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The University of Tennessee, Knoxville, will close Laurel Hall for the remainder of the academic year in order to effectively clean the building after mold was found in some rooms.

Within the next few weeks, the building’s 586 residents will be relocated for the remainder of the fall and spring semesters.

Preliminary air sample results show elevated levels of mold in several rooms and common areas in the building. At this time, the university has no reason to believe that there are major health and safety risks that necessitate immediate relocation. Laurel Hall residents have been advised to contact University Housing if they have chronic health conditions that may be exacerbated by the presence of mold.

“First and foremost, our concern is for our students’ health and safety,” said Chandra Myrick, executive director of University Housing. “In this instance, we know moving will be disruptive to their semester, so we are providing as many resources and as much support as we can to help through this process.”

University Housing has been communicating with affected residents and will provide a moving timeline and offer accommodation options to Laurel Hall residents. University Housing is still lining up on-campus and nearby off-campus housing options. The university will work closely with affected students to ensure they receive any needed assistance during the transition.

University Housing is working on this project with UT’s Office of Environmental Health and Safety, Student Health Center, Commuter Student Engagement, and Facilities Services, and with outside contractors who specialize in air quality testing and moisture-related issues.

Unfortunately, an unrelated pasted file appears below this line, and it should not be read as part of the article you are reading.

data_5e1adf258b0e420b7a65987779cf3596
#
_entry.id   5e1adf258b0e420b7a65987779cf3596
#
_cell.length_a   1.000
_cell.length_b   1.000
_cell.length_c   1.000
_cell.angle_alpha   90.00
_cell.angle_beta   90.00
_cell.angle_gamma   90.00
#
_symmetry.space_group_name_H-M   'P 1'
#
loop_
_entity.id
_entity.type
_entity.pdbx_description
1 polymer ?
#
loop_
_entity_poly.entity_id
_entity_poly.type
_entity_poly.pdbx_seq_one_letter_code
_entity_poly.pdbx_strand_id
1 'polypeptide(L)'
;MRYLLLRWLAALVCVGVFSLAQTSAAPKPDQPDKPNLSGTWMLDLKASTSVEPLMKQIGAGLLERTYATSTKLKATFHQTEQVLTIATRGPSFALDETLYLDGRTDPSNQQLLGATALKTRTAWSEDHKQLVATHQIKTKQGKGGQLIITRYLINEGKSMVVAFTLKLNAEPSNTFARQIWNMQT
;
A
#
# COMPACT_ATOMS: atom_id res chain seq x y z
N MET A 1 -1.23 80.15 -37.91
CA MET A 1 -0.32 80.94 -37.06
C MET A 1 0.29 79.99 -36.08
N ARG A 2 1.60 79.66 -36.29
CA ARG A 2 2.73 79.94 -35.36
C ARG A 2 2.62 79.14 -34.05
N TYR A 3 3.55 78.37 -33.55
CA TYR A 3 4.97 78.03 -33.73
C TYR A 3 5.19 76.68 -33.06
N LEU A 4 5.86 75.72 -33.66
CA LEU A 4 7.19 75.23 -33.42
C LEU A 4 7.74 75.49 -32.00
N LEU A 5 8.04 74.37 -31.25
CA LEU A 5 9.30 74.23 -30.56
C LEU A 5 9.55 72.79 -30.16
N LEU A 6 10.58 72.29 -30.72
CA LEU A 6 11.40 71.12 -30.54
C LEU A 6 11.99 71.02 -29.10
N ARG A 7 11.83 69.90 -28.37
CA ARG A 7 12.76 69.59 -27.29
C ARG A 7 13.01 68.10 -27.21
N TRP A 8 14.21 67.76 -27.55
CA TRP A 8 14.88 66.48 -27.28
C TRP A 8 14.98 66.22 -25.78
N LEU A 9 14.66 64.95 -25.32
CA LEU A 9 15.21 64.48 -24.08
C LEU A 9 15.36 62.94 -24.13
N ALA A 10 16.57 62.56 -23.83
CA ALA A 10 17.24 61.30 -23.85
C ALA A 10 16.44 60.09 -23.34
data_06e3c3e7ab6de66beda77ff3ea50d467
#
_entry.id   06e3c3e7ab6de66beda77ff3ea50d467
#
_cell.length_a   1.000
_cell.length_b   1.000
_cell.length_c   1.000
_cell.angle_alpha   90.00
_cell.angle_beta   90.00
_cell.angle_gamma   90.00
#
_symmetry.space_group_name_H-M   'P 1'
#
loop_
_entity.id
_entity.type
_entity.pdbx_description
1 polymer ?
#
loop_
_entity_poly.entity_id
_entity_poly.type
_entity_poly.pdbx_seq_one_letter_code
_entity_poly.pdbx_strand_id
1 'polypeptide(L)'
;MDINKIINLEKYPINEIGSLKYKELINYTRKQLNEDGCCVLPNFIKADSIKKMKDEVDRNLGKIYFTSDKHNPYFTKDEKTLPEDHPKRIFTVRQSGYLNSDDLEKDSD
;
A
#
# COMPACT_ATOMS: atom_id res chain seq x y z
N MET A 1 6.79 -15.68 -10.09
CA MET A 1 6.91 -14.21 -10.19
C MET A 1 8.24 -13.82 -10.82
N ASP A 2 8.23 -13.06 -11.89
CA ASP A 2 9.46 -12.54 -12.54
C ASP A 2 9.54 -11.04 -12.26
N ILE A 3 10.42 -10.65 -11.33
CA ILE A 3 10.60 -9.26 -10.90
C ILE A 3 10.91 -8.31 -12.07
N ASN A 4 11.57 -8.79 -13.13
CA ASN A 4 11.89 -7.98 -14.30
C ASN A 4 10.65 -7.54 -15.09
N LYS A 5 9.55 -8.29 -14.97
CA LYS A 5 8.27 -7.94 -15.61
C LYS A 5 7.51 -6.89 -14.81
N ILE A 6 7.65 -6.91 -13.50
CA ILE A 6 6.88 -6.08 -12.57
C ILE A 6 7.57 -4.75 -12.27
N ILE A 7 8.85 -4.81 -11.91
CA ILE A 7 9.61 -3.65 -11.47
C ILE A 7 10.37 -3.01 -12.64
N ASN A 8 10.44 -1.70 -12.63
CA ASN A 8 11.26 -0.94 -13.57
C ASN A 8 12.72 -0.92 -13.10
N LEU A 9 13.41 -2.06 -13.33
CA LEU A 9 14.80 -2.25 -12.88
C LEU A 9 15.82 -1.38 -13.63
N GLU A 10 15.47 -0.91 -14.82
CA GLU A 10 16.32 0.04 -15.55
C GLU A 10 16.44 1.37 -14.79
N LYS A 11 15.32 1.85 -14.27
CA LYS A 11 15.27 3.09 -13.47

Belfor Property Restoration, a certified microbial remediation company that has a contract to work with the state of Tennessee, will lead the cleaning project. The company has indicated that full remediation of the building will take at least 14 weeks.

All residence halls were inspected before the start of the academic year. University Housing received several maintenance requests about issues related to the damp, humid weather in mid-September. Housing maintenance staff inspected numerous rooms in buildings and sent an email to students on September 20 reminding them to submit maintenance requests if they had concerns.

Last week, University Housing received multiple maintenance requests from Laurel Hall. After a building inspection revealed visible mold in several locations, staff met with Belfor, UT’s Office of Environmental Health and Safety, and Facilities Services to develop a plan, which included placing 42 dehumidifiers throughout the building to stabilize the environment and reduce further mold growth. The same day staff sent emails to Laurel Hall residents alerting them to issues, advising them about the dehumidifiers, and instructing them on proper use of in-room air conditioning units.

The following day, a certified industrial hygienist conducted a building-wide inspection. Although full air quality test results for Laurel Hall are still pending, the industrial hygienist said significant rain and above-average humidity coupled with certain aspects of the building—individually controlled air conditioning units within each suite and the ability to open room windows—likely contributed to escalated mold growth.

The university expects to receive a full report from the certified industrial hygienist next week.

Additionally on Monday, October 1, Belfor began working in South Carrick Hall, servicing all student room and common area HVAC units in the building due to the presence of mold. Air quality testing in South Carrick did not indicate elevated levels of airborne mold spores.

University Housing is currently conducting air quality testing of all other campus residence halls.

A list of questions about the process can be found on the UT News website.